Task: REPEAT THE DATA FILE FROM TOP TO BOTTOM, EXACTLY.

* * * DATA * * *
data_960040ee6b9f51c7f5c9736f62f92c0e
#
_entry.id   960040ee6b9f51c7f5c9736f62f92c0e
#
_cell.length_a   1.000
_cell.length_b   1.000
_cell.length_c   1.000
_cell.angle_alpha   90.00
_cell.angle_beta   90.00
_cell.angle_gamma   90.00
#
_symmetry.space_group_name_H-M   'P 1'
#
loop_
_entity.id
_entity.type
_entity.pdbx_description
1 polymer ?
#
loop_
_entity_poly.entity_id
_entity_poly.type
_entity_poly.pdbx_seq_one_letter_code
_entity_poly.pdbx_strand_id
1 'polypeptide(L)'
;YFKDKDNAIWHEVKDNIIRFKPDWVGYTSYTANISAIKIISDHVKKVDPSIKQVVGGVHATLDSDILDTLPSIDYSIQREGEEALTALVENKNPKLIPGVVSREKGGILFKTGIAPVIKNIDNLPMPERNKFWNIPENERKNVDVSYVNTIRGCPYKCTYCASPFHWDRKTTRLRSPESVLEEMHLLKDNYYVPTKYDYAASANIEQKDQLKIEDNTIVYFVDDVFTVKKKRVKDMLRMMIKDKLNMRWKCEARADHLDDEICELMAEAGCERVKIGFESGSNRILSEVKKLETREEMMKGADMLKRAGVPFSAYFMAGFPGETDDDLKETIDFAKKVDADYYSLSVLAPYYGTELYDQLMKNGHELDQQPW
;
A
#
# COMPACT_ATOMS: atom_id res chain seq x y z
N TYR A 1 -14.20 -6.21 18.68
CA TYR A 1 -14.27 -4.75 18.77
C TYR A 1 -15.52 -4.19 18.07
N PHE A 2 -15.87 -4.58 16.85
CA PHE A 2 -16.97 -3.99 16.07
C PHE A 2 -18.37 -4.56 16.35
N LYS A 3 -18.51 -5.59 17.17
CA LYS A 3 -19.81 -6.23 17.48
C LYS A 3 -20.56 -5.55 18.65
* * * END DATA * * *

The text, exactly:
data_960040ee6b9f51c7f5c9736f62f92c0e
#
_entry.id   960040ee6b9f51c7f5c9736f62f92c0e
#
_cell.length_a   1.000
_cell.length_b   1.000
_cell.length_c   1.000
_cell.angle_alpha   90.00
_cell.angle_beta   90.00
_cell.angle_gamma   90.00
#
_symmetry.space_group_name_H-M   'P 1'
#
loop_
_entity.id
_entity.type
_entity.pdbx_description
1 polymer ?
#
loop_
_entity_poly.entity_id
_entity_poly.type
_entity_poly.pdbx_seq_one_letter_code
_entity_poly.pdbx_strand_id
1 'polypeptide(L)'
;YFKDKDNAIWHEVKDNIIRFKPDWVGYTSYTANISAIKIISDHVKKVDPSIKQVVGGVHATLDSDILDTLPSIDYSIQREGEEALTALVENKNPKLIPGVVSREKGGILFKTGIAPVIKNIDNLPMPERNKFWNIPENERKNVDVSYVNTIRGCPYKCTYCASPFHWDRKTTRLRSPESVLEEMHLLKDNYYVPTKYDYAASANIEQKDQLKIEDNTIVYFVDDVFTVKKKRVKDMLRMMIKDKLNMRWKCEARADHLDDEICELMAEAGCERVKIGFESGSNRILSEVKKLETREEMMKGADMLKRAGVPFSAYFMAGFPGETDDDLKETIDFAKKVDADYYSLSVLAPYYGTELYDQLMKNGHELDQQPW
;
A
#
# COMPACT_ATOMS: atom_id res chain seq x y z
N TYR A 1 -14.20 -6.21 18.68
CA TYR A 1 -14.27 -4.75 18.77
C TYR A 1 -15.52 -4.19 18.07
N PHE A 2 -15.87 -4.58 16.85
CA PHE A 2 -16.97 -3.99 16.07
C PHE A 2 -18.37 -4.56 16.35
N LYS A 3 -18.51 -5.59 17.17
CA LYS A 3 -19.81 -6.23 17.48
C LYS A 3 -20.56 -5.55 18.65